Since my mom has the same habit, we also know we can call each other and just say a line from one of these books and get each other laughing.

    When it’s a darker kind of bad day, I like Dick Francis. Again, things work out well in the end for our hero, there’s usually a romantic subplot that gives the impression it will be HEA, but he also kind of tortures his heroes—they suffer on the way to the happy ending, and that suffering puts whatever I’m going through into perspective. At least I don’t have any broken bones!

  25. 25
    Teri says:

    I don’t usually reread books but I love Amanda Quick books, and will save her new novel for just the right time.

  26. 26

    Whenever I’m really upset, I re-read Three Fates by Nora Roberts.  After Hurricane Sandy, as soon as I had power, I immediately opened it up on my Kindle and it took my mind off of everything but the Sullivans and their quest to bring the Fates back together again.

    I also like to go back to the earlier In Death novels, especially Loyalty in Death when I need to be comforted.  I don’t really know why.  Maybe it is because so much crazy shit happens in that book, so there is very little that can actually happen that is worse than what happens in there (except actual terrorism, of course).

    I have been known to do a re-read of the Harry Potter books as well, but I need to be really conflicted to do that.  I figure it takes me back to my childhood when I read those books for the first time and it makes me think of when things were good.

  27. 27
    leftcoaster says:

    Ohhh, I have a long list because of how much medical stuff our little guy has going on.

    Here’s the most recent re-reads

    Knaves Wager and Your Scandalous Ways from Loretta Chase
    The Alpha and Omega Series from Patricia Briggs
    P&P and Persuasion from Jane Austen
    Short Soup from Colleen Kwan
    What I Did For A Duke from Julie Ann Long
    The legal series from Julie James
    The chocolate series from Laura Florand
    One Hot Night collection from Noelle Adams
    Her Best Worst Mistake from Sarah Mayberry
    Guilty Pleasures from Laura Lee Guhrke
    Bet Me from Julie Crusie
    Season for Surrender from Theresa Romain

    I think I’ll be adding Sharing Space from Nina Perez to my re-read list, it was the best thing I’ve read in a while and I was bummed when the books were done.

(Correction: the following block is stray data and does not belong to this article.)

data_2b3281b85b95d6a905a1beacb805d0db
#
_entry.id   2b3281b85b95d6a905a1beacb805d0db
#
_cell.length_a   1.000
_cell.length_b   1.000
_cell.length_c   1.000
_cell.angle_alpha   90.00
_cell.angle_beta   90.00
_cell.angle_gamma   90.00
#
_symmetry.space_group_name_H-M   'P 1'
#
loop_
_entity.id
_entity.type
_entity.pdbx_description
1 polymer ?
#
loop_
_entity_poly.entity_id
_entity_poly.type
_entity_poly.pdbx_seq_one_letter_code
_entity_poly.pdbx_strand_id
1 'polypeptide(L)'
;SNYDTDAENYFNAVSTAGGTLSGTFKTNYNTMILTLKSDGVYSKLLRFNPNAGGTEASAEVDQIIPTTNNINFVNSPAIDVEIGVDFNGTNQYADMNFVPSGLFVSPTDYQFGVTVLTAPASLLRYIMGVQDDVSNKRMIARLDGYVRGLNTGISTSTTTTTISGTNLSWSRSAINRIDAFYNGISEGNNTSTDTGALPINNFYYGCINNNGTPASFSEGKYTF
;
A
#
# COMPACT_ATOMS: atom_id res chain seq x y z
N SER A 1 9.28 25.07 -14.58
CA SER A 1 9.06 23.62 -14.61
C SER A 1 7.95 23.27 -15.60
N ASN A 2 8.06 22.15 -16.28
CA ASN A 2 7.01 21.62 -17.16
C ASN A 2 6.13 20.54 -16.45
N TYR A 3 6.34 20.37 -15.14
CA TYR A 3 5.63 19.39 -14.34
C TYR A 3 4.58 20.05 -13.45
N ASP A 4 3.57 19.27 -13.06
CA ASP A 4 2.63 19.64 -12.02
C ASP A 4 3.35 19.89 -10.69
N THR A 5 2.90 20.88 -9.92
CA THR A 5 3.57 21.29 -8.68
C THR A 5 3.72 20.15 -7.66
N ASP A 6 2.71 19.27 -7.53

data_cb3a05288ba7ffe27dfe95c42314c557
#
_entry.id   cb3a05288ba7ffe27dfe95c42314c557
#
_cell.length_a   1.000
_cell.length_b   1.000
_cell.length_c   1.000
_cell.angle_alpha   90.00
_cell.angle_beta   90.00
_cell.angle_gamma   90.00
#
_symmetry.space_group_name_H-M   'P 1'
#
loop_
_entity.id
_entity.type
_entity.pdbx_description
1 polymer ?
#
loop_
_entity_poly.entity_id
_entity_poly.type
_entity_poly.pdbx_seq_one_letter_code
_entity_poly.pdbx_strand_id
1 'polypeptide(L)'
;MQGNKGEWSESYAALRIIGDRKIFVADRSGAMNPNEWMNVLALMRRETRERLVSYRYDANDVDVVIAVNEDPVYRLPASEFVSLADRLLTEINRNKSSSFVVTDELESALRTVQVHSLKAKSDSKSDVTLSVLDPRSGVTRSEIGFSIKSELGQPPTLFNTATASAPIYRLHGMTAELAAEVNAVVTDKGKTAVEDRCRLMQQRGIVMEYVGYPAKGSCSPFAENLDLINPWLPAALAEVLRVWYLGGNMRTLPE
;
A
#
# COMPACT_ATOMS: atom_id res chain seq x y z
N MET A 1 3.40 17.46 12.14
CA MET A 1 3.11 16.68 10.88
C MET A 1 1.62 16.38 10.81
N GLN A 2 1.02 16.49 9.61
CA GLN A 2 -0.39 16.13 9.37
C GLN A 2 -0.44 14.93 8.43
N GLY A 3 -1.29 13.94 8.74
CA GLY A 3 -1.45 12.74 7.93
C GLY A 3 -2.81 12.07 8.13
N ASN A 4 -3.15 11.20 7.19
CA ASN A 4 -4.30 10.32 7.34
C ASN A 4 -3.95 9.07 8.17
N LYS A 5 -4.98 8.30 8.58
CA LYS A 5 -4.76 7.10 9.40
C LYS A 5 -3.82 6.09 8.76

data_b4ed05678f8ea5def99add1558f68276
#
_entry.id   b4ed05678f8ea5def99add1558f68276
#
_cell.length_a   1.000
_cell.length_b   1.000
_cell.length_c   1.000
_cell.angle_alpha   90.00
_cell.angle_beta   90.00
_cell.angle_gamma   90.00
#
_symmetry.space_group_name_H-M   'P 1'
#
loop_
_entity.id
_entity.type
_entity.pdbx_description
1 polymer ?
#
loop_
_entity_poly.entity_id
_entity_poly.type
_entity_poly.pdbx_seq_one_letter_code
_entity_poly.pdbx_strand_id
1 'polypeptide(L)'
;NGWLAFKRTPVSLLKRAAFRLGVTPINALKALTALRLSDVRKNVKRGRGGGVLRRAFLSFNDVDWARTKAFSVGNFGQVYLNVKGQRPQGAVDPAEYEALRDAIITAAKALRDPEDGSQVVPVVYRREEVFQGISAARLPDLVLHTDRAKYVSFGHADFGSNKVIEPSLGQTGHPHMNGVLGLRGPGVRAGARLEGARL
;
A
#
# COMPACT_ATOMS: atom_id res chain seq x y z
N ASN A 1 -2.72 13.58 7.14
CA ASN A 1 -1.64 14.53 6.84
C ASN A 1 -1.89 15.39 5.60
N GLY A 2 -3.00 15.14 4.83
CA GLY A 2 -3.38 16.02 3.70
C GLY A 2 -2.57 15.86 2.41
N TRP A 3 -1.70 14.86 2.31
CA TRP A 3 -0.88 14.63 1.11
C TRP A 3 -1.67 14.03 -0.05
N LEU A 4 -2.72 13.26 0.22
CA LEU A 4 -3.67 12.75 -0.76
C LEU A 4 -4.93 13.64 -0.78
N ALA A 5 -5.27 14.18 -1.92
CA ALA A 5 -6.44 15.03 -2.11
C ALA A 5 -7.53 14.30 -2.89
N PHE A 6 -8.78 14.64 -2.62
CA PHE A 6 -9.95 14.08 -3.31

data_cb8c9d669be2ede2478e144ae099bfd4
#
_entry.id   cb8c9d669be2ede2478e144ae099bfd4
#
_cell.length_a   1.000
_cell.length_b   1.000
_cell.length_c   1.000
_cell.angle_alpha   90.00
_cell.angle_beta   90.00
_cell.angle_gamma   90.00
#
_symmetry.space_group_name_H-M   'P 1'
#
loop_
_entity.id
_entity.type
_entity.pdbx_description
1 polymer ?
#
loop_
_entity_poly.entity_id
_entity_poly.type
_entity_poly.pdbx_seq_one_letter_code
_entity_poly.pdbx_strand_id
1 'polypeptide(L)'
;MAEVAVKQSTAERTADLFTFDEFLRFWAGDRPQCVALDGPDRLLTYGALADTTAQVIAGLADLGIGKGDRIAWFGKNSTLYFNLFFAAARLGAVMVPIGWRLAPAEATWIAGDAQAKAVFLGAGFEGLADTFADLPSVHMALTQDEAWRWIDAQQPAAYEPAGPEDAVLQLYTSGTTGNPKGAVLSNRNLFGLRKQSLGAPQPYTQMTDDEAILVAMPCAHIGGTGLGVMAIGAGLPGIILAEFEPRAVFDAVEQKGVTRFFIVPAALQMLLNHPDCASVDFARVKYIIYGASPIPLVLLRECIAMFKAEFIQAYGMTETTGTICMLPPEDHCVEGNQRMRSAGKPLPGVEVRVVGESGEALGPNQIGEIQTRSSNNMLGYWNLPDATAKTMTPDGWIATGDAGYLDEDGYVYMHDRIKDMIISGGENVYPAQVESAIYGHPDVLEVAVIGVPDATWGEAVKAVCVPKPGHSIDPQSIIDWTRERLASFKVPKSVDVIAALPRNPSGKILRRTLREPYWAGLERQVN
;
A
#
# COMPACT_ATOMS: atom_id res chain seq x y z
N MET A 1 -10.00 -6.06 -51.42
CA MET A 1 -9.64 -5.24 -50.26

28. 28
    CK says:

    Anything by Shelly Laurenston/G.A. Aiken. They always make me laugh. She’s my go to for any blah day or to get me out of a reading slump.

  29. 29
    Lostshadows says:

    For me it depends on what kind of a bad day I’m having.

    If I need a laugh I reach for Good Omens (Gaiman & Pratchett) or Small Gods (Pratchett)  I’ll probably try rereading Discount Armageddon (McGuire) next time, that was a hoot.

    If I need an excuse to cry I reach for Tempting Fate (Yarbro) or Phantom (Susan Kay). I not only know they’ll make me cry, I know exactly when they’ll make me cry.

    Other than that, I just head for an old favorite, which is a long list, but includes some old beFabioed Johanna Lindseys and Mary Jo Putney’s Silk trilogy. Other highlights are most of Timothy Zahn’s SW books, especially the Thrawn trilogy, LotR, and various fairy tale collections. (Generally Grimm’s, but sometimes Andrew Lang’s technicolor ones.)

    I also like comic books as a pick me up.

  30. 30
    cin says:

    Although there may be some content overlap between my bad day re-reads and my comfort re-reads, I approach them totally differently.  When I have a “terrible, horrible, no good, very bad day,” I re-read scenes from favorite books or possibly short stories.  When I need a comfort re-read, I want to immerse myself for longer, so I will read the whole book. 

    The goal when I have a bad day is to try to take my mind off of things as quickly as I can.  I re-read scenes from books that have nothing to do with real life (or at least my life) and are very well written and make me happy.  I tend to look to Ilona Andrews (various Kate and Curran scenes or Curran POVs), Sharon Shinn (she has some great short stories as well as the Archangel, 13th House, and Elemental Blessing books), Anne Bishop, Patricia Briggs (Alpha and Omega or some of her older books, like When Demons Walk), Nalini Singh (the first Archangel book) and/or some excellent young adult authors like Kristin Cashore (Graceling and Fire) and Melina Marchetta (the Lumatere Chronicles).

    Funny, when I think about it, when I need a quick mood-changer, I usually pick up an actual book (vs. my kindle).  I have a stack of favorites in my bedside table and that is where I go first.  Not sure why that is….